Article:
Nigeria exit: Shoprite decries devaluation, low patronage - PUNCH
BY Nike Popoola
Devaluation of naira and lower sales resulting especially from anti-xenophobic attacks on its shops may have forced the decision of Shoprite to exit the Nigerian market.
The South African group with 25 stores across eight states in the federation including the Federal Capital Territory, had on Tuesday announced it plan to exit the Nigerian market by getting suitable local investors.
The company in three of its recent reports hinted at the difficulties it was experiencing in Nigeria, citing low sales and currency devaluation.
Xenophobic attacks on foreigners in South Africa, especially blacks, in September 2019 had resulted in reprisals attacks on Shoprite outlets in Nigeria.
This subsequently resulted in lower sale figures in country as acknowledged by the retail chain group in its latest operational results.
The company also decried the impact of the devaluation of the naira on its business in the report.
The Central Bank of Nigeria has technically been devaluing the naira as the market had continued to defy its interventions.
Shoprite in its ‘Unaudited results for the 26 weeks to 29 December 2019’ stated: “With regards to Nigeria, the impact of store closures and subsequent reduction in customer count, both during and after the September Xenophobic attacks, resulted in a difficult half with sales declining by 8.1 per cent in constant currency terms.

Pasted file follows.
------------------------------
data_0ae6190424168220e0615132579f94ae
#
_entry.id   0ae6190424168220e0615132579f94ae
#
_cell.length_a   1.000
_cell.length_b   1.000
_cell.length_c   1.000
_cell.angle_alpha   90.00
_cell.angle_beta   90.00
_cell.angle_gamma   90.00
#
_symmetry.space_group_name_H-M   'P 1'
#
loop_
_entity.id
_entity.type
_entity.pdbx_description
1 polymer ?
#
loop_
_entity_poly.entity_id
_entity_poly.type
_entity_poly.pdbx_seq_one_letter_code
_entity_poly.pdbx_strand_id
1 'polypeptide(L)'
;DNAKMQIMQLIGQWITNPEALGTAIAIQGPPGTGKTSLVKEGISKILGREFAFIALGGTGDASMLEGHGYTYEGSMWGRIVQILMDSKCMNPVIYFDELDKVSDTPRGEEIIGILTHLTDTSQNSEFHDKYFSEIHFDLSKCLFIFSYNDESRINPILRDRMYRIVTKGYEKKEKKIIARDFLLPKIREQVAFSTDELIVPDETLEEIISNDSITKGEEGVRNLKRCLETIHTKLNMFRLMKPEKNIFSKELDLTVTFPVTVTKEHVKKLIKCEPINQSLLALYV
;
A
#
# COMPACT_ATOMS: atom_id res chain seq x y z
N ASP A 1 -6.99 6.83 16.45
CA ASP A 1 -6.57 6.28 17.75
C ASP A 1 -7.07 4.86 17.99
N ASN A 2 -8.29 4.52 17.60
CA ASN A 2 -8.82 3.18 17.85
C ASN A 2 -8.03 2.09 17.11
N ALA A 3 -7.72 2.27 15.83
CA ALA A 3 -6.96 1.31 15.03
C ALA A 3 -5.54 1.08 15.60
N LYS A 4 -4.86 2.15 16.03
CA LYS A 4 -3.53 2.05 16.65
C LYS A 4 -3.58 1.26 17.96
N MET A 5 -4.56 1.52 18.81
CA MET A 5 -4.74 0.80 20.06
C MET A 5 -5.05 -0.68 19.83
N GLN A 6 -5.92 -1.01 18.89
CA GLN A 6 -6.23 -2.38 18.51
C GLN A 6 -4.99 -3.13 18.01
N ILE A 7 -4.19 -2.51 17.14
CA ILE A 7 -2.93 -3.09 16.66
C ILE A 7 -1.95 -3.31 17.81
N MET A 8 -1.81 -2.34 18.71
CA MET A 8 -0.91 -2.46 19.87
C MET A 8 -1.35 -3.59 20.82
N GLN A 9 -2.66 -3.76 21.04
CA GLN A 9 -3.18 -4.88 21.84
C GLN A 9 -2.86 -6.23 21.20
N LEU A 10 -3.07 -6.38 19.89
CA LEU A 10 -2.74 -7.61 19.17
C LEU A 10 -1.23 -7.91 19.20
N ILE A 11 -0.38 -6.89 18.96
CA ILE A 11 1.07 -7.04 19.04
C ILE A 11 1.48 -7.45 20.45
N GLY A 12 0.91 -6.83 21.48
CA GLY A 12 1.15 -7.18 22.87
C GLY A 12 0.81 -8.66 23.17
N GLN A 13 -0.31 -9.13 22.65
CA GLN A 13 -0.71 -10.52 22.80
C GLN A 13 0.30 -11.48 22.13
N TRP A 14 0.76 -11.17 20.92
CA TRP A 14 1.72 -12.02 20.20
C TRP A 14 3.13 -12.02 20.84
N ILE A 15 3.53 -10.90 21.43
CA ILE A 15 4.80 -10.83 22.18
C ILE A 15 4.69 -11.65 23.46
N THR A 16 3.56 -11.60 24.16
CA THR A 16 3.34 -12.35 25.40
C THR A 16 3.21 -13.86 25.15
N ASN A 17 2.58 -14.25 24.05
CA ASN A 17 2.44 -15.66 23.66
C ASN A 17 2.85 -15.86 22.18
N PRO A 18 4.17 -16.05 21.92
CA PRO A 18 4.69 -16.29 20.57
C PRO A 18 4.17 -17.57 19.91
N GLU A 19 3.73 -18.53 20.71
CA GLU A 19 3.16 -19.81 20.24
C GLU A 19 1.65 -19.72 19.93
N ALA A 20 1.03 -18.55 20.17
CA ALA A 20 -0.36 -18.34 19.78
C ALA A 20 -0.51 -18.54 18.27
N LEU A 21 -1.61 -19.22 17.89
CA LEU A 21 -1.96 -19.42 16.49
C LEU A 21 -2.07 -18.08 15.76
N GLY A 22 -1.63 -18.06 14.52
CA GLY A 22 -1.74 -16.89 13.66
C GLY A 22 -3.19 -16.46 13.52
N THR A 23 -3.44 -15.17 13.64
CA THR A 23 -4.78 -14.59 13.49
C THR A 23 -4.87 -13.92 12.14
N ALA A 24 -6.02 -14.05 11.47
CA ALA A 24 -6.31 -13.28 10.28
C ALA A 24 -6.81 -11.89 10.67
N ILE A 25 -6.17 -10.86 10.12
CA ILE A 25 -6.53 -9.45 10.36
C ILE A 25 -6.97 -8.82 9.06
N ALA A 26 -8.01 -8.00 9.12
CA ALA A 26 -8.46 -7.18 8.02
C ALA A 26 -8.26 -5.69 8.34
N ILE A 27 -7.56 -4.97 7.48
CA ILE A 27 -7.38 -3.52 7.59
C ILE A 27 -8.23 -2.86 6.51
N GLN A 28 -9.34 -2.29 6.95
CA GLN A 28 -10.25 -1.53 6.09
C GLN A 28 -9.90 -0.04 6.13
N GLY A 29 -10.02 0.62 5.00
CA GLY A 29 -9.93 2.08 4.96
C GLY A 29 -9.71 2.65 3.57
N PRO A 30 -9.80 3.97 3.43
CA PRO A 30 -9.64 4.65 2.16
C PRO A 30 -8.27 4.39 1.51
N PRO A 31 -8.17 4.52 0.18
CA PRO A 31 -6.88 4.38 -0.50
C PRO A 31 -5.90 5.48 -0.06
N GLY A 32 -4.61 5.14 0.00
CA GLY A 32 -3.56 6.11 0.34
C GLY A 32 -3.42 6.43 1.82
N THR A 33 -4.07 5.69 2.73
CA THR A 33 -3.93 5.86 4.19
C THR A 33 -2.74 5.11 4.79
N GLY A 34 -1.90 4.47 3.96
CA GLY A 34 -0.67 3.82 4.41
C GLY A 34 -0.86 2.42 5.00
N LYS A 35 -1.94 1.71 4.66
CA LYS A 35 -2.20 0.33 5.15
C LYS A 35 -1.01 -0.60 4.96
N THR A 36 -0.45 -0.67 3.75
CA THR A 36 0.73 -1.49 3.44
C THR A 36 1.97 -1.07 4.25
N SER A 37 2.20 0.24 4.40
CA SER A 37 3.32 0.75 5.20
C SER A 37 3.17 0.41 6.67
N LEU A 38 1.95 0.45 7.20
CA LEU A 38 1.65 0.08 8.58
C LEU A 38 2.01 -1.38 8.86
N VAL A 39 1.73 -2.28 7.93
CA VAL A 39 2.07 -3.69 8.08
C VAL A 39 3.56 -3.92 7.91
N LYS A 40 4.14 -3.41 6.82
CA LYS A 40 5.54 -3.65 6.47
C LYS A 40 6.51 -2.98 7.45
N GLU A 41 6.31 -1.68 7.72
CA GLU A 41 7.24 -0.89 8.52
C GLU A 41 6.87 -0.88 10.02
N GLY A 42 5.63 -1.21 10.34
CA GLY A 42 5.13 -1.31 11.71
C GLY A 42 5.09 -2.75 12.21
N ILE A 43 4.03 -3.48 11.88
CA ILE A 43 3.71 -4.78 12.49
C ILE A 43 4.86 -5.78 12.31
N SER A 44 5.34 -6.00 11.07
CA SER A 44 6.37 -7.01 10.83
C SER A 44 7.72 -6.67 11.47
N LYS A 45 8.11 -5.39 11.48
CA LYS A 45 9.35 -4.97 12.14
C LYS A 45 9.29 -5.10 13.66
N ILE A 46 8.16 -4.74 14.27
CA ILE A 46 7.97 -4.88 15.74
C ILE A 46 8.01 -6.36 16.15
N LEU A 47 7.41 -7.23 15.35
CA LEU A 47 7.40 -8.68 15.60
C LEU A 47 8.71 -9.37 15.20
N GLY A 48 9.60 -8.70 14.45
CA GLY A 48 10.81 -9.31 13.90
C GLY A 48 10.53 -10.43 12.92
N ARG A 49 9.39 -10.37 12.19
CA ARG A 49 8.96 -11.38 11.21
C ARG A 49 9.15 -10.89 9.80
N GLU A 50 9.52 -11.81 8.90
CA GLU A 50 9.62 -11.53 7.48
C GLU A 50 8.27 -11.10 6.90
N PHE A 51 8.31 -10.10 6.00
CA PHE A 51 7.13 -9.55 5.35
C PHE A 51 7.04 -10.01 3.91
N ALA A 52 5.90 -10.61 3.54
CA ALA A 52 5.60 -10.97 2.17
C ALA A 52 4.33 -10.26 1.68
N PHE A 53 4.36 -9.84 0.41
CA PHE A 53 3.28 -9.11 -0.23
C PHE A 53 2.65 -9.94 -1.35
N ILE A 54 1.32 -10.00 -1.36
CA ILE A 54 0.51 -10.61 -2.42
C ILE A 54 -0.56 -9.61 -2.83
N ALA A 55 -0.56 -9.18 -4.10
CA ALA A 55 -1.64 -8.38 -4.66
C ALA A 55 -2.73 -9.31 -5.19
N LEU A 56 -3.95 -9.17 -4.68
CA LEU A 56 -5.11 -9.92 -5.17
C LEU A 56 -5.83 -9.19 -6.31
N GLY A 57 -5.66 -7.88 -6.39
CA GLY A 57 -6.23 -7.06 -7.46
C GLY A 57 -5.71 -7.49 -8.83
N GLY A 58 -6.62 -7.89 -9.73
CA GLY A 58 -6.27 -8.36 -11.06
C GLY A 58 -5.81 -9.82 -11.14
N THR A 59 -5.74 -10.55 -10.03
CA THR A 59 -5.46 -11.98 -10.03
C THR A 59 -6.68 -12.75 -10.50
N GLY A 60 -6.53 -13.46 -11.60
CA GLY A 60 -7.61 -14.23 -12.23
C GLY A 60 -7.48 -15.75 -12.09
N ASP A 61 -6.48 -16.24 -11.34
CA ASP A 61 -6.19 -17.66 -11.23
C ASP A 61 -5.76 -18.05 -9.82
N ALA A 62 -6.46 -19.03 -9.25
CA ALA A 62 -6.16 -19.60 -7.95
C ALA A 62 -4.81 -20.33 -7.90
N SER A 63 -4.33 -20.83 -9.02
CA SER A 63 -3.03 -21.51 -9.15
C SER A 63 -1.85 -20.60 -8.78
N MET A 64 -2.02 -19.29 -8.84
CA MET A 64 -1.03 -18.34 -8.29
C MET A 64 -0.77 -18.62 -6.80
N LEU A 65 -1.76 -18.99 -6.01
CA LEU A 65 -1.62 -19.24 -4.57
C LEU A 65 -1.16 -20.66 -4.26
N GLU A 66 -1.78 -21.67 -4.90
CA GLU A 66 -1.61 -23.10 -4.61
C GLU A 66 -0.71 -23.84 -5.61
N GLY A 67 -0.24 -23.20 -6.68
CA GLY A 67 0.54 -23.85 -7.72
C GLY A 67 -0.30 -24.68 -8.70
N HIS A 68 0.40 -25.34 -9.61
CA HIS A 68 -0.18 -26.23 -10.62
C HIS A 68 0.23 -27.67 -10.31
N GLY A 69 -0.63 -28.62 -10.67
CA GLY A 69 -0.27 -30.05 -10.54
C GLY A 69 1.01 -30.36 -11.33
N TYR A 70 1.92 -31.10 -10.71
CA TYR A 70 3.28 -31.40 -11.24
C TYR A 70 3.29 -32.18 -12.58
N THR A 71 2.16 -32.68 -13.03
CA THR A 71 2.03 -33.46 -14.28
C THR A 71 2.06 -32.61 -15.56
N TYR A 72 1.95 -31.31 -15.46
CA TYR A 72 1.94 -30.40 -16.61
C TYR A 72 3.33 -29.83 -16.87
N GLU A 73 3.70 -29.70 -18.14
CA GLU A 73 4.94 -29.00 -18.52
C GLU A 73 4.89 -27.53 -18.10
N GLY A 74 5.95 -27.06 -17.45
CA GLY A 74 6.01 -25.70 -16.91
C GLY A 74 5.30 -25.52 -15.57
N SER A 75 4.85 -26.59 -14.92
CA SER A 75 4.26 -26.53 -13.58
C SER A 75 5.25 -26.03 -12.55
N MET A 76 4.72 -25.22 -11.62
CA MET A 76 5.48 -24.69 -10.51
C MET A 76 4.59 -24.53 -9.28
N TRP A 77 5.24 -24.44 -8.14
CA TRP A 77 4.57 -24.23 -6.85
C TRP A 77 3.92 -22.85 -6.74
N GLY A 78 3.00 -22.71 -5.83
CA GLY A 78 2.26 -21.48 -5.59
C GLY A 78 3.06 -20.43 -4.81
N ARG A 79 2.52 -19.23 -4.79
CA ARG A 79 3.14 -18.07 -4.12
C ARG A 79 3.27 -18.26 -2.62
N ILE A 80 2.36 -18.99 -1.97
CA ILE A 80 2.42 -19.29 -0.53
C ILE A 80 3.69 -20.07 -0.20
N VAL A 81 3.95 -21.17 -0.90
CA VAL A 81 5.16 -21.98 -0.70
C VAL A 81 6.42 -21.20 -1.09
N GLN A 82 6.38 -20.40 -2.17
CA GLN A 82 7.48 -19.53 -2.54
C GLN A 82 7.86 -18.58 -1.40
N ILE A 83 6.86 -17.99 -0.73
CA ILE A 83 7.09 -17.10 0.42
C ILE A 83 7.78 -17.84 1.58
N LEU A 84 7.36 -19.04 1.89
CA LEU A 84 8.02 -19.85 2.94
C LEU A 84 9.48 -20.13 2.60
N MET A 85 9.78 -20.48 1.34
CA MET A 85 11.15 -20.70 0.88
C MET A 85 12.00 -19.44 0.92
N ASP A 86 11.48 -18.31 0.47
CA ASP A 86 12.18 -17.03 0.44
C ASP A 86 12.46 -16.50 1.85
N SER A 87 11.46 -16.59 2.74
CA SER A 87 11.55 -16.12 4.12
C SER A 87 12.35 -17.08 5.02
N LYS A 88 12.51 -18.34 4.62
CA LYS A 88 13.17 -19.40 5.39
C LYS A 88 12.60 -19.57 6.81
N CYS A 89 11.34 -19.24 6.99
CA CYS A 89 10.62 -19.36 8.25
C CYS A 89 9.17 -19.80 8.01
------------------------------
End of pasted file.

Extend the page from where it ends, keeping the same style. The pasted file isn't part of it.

“Zambia is performing well with sales in constant currency growing by 14.7 per cent.
“Since the first store opened in Kenya during December 2018, additional three stores have been opened.”
Shoprite had earlier in its ‘Operational update for the quarter ending September 2019’ stated: “The supermarkets non-RSA segment has seen no change to the difficult operating environment articulated in our recent results.
“Currency devaluations have continued and our Nigerian business had a particularly challenging quarter marred by xenophobic attacks.
“Overall our supermarkets non-RSA segment’s sales declined 4.9 per cent.
“Management is assessing the performance of the supermarkets non-RSA segment, with specific reference to the group’s return on capital invested in Africa.”
In its latest report on Nigeria titled ‘Operational and voluntary trading update (52 weeks ended 28 June 2020)’, the group from its head office in South Africa expressed its intention to exit the Nigeria market.
It stated, “Following approaches from various potential investors, and in line with our re-evaluation of the group’s operating model in Nigeria, the board has decided to initiate a formal process to consider the potential sale of all, or a majority stake, in Retail Supermarkets Nigeria Limited, a subsidiary of Shoprite International Limited.”
The group said Retail Supermarkets Nigeria Limited may be classified as a discontinued operation when Shoprite reports its results for the year.